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New Horiz. 1995 May;3(2):288-300.

Molecular biology of myocardial hypertrophy and failure: gene expression and trophic signaling.

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Toronto Hospital, Department of Medicine, University of Toronto, ON, Canada.


Pressure-overload cardiac hypertrophy is associated with the re-expression of an ensemble of genes representative of embryonic myocardium, whose protein products modulate myocardial function. Regulation of cardiac-specific gene expression in end-stage myocardial disease in humans implies a pathophysiologic role for altered gene expression in the progression from compensatory hypertrophy to decompensated heart failure. The molecular signals that transduce load into a hypertrophic cardiac myocyte phenotype involve mechanical deformation and the local myocardial production of trophic factors, including angiotensin II, and transforming and fibroblast growth factors. Growth factors provoke a pattern of gene expression in cultured cardiac myocytes resembling that seen in pressure overload in vivo, in keeping with an autocrine or paracrine model of hypertrophy. Moreover, growth factor stimulation and pressure-overload hypertrophy share intracellular signaling pathways, including the activation of nuclear proteins encoded by cellular oncogenes. Elucidation of these signaling pathways may provide new therapeutic targets for the treatment of cardiac muscle disease that overcomes the limitations of currently available strategies.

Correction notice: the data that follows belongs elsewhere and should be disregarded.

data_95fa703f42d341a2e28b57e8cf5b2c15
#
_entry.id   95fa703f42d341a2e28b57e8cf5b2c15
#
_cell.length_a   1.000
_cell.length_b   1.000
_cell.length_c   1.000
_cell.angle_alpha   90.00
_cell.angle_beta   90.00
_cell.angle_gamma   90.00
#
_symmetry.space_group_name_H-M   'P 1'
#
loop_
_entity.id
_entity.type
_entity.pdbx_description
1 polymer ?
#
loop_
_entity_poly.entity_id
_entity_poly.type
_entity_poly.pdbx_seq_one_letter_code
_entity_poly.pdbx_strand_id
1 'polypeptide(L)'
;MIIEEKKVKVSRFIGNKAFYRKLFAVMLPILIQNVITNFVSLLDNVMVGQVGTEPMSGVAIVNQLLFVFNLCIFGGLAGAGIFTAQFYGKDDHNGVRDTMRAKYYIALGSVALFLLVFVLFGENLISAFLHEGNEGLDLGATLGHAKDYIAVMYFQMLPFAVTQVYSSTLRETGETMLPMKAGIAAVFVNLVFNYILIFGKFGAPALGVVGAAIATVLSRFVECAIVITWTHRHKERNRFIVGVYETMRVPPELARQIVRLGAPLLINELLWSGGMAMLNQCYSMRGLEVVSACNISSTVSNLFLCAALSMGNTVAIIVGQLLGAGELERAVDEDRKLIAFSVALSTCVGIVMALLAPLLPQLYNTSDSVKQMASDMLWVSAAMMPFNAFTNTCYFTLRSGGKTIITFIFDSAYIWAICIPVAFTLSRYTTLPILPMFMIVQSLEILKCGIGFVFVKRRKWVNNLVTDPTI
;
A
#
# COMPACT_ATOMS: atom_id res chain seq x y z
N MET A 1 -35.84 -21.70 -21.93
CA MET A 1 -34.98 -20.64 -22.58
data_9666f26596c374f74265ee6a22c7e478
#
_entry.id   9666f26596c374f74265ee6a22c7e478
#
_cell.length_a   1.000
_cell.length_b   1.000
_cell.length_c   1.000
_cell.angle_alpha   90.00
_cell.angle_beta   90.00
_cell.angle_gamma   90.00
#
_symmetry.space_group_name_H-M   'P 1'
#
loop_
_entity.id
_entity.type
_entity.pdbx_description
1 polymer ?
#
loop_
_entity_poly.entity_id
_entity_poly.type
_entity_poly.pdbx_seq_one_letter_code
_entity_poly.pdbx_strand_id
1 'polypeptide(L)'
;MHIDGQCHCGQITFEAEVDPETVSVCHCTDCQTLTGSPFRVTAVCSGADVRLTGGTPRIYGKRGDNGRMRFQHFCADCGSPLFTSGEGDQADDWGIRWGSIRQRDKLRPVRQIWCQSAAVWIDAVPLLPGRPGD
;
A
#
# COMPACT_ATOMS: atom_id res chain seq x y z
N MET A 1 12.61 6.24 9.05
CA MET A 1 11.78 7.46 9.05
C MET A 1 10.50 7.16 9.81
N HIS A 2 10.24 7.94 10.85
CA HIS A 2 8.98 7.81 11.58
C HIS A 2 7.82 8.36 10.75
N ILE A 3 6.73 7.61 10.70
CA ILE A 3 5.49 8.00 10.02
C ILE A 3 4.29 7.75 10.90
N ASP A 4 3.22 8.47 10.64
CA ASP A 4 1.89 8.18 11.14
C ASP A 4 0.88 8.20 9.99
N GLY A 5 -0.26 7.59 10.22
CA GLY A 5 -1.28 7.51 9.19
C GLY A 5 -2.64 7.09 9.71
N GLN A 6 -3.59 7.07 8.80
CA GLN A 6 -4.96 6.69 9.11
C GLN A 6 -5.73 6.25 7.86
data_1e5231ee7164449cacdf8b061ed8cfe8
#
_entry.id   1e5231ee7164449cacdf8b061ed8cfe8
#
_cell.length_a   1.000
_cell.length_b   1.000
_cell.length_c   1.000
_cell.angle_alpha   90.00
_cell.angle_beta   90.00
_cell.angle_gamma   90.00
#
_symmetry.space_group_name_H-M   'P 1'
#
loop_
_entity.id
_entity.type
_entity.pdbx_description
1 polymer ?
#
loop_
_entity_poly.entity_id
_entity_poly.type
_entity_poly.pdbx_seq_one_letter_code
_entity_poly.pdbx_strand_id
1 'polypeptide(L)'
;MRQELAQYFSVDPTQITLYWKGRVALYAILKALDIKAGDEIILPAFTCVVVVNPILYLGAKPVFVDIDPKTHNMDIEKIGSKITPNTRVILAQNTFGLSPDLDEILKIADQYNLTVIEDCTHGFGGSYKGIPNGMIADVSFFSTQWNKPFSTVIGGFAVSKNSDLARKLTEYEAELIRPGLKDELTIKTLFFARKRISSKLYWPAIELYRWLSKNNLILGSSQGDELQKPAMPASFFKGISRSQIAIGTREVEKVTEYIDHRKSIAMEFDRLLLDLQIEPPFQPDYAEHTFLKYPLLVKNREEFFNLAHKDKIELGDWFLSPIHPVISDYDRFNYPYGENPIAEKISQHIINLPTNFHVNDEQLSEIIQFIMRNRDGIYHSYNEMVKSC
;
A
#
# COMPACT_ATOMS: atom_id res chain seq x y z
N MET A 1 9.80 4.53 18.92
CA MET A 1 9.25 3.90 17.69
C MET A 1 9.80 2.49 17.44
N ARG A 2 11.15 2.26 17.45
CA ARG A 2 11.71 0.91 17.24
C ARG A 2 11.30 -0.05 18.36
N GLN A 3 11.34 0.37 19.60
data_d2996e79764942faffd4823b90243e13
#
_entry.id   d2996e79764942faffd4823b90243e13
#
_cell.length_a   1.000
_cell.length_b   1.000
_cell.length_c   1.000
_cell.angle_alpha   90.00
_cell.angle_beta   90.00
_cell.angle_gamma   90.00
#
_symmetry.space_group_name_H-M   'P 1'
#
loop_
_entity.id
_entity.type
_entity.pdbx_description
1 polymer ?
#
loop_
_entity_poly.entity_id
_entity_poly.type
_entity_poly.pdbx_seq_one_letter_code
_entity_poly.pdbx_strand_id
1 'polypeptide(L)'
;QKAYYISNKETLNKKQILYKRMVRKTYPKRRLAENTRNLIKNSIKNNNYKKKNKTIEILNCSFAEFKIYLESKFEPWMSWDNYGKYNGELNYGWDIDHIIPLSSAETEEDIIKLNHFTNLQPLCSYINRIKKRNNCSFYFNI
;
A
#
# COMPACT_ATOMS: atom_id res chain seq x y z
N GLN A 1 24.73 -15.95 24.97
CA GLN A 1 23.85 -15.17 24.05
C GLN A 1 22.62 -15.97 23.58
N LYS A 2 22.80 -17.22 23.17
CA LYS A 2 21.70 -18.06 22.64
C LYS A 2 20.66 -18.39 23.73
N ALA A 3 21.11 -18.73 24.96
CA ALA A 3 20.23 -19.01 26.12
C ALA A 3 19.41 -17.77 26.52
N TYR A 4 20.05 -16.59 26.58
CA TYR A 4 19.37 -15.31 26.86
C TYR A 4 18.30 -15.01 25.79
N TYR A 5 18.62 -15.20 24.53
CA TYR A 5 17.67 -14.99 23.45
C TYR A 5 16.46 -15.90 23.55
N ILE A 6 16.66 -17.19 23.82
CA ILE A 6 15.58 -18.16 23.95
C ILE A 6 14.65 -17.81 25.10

[Indexed for MEDLINE]

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